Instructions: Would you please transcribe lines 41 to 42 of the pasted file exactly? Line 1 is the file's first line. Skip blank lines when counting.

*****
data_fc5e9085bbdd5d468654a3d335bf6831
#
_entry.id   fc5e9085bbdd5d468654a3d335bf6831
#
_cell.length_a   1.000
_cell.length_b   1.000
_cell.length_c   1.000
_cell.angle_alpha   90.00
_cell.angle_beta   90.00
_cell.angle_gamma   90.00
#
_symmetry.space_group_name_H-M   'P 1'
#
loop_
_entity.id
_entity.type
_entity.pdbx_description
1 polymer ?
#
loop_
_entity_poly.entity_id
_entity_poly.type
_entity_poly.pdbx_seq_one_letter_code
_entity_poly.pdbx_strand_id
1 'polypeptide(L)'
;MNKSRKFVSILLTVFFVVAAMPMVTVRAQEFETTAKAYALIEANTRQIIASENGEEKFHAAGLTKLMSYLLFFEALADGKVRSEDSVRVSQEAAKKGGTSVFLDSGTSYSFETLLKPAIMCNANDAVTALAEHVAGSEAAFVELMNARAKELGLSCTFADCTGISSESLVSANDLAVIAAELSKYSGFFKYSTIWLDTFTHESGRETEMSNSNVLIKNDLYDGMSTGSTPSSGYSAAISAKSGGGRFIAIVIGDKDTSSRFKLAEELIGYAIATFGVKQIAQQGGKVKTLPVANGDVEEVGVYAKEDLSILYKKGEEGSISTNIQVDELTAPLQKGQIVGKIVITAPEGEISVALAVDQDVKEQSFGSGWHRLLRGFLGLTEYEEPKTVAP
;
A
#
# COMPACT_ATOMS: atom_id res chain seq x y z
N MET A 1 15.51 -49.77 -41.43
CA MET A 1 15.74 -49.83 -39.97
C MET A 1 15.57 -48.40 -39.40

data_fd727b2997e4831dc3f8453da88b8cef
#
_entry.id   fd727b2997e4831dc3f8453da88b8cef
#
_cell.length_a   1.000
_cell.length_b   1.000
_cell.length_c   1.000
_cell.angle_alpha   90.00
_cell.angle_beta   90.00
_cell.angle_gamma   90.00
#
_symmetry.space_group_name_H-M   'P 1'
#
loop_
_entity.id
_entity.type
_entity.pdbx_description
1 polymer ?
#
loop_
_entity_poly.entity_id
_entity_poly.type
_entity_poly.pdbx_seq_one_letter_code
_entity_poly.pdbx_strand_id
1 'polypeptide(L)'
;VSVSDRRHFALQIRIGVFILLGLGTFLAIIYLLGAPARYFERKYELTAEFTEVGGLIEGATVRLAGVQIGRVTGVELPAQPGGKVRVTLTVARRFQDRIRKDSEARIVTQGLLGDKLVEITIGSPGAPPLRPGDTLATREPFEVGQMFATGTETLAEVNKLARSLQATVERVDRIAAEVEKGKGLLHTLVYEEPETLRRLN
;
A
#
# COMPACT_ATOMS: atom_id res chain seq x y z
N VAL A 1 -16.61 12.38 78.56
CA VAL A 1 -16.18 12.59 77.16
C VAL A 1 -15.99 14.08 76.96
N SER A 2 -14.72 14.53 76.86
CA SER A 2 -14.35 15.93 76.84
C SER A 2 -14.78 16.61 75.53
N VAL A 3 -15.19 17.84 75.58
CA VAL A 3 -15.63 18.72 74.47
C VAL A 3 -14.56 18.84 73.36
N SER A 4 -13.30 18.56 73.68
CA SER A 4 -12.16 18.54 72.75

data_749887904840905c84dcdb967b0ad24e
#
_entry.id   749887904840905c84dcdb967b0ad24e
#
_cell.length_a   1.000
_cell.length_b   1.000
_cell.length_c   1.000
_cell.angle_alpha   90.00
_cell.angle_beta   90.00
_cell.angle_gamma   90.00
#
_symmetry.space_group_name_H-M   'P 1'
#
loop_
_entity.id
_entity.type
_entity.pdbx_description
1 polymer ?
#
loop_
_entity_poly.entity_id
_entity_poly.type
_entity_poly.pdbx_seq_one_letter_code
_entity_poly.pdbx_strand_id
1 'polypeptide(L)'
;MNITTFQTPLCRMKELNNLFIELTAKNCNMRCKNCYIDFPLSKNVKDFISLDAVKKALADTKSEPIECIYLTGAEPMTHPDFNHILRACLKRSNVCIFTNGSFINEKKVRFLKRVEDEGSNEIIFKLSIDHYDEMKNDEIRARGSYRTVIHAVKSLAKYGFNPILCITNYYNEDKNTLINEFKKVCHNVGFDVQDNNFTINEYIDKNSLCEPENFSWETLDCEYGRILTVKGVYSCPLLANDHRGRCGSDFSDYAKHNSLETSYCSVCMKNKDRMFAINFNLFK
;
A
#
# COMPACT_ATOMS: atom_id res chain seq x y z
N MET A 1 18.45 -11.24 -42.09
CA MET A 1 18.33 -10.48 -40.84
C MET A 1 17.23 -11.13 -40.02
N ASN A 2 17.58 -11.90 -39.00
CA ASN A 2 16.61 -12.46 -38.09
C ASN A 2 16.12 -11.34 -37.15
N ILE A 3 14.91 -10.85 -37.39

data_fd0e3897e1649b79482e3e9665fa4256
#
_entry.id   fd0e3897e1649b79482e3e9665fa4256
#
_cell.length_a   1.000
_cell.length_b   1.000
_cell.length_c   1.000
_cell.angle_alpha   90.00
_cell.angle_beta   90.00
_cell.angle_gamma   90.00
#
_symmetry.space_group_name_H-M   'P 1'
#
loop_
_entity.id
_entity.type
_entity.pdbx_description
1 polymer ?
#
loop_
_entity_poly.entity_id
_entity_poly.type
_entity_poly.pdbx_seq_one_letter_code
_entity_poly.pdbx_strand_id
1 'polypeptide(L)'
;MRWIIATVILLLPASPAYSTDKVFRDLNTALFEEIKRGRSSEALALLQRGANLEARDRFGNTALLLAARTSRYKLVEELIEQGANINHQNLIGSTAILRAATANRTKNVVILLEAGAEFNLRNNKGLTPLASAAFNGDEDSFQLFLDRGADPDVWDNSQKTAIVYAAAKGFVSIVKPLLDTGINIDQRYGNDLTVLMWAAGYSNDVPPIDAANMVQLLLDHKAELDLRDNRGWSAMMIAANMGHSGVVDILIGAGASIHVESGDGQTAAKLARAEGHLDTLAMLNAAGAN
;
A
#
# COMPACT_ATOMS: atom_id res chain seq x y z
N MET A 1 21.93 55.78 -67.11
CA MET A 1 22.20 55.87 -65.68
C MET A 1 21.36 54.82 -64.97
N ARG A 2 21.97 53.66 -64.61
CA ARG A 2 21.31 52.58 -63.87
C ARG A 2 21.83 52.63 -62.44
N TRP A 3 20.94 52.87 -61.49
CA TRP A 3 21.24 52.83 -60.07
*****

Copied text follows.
_cell.angle_alpha   90.00
_cell.angle_beta   90.00